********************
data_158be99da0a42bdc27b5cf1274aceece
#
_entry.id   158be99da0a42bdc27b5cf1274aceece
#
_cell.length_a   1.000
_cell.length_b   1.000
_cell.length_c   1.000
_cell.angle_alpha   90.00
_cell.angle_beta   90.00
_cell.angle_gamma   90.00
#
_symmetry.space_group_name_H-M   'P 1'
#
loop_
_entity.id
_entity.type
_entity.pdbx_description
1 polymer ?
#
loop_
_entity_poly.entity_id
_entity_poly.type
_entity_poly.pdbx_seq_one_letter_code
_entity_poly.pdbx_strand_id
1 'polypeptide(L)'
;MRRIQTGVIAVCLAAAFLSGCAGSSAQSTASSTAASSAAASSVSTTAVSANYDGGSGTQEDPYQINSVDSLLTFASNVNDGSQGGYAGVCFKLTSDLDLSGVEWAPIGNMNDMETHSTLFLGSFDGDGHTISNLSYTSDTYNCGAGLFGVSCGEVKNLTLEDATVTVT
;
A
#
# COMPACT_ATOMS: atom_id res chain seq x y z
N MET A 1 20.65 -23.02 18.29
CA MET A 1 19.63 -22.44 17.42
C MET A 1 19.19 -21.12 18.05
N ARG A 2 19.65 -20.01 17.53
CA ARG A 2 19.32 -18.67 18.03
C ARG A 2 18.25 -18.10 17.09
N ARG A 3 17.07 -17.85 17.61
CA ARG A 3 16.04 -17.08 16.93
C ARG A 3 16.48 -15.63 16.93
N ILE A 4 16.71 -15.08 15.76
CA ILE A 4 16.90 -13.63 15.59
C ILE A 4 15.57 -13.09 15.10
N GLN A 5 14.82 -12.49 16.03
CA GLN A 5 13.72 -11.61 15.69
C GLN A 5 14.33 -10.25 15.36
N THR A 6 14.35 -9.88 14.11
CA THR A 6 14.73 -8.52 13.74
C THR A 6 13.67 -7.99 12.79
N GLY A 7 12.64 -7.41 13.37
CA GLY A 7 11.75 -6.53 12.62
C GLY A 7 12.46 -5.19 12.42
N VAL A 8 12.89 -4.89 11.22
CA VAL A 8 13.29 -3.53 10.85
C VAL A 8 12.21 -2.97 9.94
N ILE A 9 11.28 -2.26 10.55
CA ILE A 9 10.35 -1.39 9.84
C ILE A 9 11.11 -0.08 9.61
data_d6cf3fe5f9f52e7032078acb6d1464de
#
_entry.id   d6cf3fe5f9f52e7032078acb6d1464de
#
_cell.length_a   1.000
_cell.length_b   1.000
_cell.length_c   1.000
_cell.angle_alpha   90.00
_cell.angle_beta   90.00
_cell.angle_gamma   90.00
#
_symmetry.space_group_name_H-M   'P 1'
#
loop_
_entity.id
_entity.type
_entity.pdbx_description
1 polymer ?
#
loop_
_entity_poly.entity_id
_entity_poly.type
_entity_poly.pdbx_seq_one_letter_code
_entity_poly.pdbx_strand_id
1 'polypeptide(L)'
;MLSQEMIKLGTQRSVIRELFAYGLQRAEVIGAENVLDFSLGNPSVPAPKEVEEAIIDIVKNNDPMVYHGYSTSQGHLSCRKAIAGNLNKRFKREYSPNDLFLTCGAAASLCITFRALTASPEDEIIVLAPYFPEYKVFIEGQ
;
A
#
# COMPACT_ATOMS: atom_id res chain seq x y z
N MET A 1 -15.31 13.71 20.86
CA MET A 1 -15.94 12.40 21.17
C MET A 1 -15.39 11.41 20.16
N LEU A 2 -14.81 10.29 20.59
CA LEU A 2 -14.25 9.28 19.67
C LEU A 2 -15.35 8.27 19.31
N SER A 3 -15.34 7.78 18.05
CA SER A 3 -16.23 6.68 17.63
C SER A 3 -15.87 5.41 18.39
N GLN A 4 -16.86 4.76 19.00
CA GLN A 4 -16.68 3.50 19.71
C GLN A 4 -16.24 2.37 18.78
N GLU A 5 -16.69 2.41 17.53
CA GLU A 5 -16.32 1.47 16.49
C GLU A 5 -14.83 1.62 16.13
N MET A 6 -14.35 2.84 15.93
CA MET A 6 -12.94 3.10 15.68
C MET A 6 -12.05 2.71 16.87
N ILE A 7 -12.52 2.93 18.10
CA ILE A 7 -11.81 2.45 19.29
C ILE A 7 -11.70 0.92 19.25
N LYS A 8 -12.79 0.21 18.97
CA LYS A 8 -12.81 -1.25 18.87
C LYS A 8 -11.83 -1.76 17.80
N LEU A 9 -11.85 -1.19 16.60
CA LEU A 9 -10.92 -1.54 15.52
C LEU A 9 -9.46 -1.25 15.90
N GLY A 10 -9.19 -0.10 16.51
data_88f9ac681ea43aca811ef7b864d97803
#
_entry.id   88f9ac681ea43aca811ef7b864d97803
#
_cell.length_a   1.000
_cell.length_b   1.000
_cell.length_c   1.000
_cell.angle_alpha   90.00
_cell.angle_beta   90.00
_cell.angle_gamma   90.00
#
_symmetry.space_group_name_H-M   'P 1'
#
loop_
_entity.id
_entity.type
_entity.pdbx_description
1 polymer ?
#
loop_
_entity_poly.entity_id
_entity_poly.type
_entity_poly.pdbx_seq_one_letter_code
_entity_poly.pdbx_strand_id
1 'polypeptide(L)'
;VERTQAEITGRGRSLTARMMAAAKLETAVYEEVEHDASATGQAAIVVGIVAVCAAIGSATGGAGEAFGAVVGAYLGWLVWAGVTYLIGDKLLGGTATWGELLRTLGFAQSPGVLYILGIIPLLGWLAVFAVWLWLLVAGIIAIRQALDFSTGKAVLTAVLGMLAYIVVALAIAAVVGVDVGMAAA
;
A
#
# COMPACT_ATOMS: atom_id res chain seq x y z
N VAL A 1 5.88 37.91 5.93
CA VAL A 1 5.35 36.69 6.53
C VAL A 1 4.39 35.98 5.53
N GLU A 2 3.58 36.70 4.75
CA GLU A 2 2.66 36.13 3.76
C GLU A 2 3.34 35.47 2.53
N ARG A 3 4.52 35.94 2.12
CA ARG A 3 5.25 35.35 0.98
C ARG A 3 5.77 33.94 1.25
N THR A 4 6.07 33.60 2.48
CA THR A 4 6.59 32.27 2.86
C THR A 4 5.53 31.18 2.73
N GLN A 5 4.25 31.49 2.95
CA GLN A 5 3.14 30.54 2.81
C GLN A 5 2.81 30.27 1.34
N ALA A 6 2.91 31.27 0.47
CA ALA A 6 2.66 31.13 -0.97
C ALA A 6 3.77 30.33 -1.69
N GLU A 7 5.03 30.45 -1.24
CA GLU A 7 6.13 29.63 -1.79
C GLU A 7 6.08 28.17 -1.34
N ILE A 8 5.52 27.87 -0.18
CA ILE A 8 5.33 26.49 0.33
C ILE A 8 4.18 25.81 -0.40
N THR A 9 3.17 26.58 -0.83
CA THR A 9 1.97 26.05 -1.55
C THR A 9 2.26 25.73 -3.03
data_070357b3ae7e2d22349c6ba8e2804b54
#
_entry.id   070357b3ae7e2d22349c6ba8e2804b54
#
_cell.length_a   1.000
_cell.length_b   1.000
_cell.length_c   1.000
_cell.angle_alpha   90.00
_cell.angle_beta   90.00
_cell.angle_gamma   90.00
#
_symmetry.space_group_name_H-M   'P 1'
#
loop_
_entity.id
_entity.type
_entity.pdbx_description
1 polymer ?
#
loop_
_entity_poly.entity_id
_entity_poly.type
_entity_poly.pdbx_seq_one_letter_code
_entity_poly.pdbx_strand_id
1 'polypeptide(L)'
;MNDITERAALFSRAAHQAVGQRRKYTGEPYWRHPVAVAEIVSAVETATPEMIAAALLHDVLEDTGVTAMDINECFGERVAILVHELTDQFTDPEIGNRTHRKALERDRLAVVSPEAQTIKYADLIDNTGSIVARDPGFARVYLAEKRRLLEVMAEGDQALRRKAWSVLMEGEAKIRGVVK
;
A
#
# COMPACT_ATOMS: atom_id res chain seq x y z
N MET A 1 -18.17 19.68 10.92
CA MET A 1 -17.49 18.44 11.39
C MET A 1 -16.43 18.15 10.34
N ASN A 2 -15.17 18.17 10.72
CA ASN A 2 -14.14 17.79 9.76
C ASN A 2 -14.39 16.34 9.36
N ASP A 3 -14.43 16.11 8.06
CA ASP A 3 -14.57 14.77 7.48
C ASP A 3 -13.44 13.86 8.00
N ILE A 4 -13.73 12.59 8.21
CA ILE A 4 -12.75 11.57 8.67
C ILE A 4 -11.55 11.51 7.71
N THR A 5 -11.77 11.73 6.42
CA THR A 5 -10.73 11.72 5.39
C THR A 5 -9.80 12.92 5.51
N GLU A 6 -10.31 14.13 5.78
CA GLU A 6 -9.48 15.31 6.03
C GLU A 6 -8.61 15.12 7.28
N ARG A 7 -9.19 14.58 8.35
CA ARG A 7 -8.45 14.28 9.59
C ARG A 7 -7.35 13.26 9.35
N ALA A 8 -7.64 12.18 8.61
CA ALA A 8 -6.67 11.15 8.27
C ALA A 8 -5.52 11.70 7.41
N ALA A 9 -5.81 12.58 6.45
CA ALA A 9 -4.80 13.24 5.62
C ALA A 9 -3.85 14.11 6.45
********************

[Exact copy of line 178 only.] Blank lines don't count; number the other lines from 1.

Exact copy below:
_cell.length_b   1.000